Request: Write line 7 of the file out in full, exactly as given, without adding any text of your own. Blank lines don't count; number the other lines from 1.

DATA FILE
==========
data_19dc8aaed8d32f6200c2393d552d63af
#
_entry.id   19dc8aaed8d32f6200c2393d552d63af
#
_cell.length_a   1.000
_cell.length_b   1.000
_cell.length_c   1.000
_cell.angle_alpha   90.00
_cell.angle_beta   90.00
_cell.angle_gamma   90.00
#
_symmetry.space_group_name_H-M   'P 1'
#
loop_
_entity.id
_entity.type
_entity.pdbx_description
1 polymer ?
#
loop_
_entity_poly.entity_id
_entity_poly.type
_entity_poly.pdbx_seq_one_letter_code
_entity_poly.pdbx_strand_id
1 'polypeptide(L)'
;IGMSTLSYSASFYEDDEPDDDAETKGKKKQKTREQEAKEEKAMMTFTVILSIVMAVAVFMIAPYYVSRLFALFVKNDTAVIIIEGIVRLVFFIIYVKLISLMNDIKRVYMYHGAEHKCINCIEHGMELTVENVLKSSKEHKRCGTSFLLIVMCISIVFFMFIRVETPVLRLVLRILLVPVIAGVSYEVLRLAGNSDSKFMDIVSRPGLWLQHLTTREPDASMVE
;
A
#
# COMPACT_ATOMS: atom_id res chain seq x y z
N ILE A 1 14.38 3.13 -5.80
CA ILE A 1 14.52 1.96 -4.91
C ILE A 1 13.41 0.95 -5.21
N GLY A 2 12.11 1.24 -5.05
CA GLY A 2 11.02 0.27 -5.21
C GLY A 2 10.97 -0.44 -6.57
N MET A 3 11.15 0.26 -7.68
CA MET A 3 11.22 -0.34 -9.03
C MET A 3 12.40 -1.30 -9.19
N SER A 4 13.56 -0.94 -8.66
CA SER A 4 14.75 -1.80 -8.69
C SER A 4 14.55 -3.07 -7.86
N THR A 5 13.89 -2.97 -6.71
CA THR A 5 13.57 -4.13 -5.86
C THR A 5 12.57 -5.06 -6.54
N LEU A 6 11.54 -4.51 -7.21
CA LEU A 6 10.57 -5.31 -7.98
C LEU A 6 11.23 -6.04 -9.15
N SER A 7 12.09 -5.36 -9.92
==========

_cell.length_c   1.000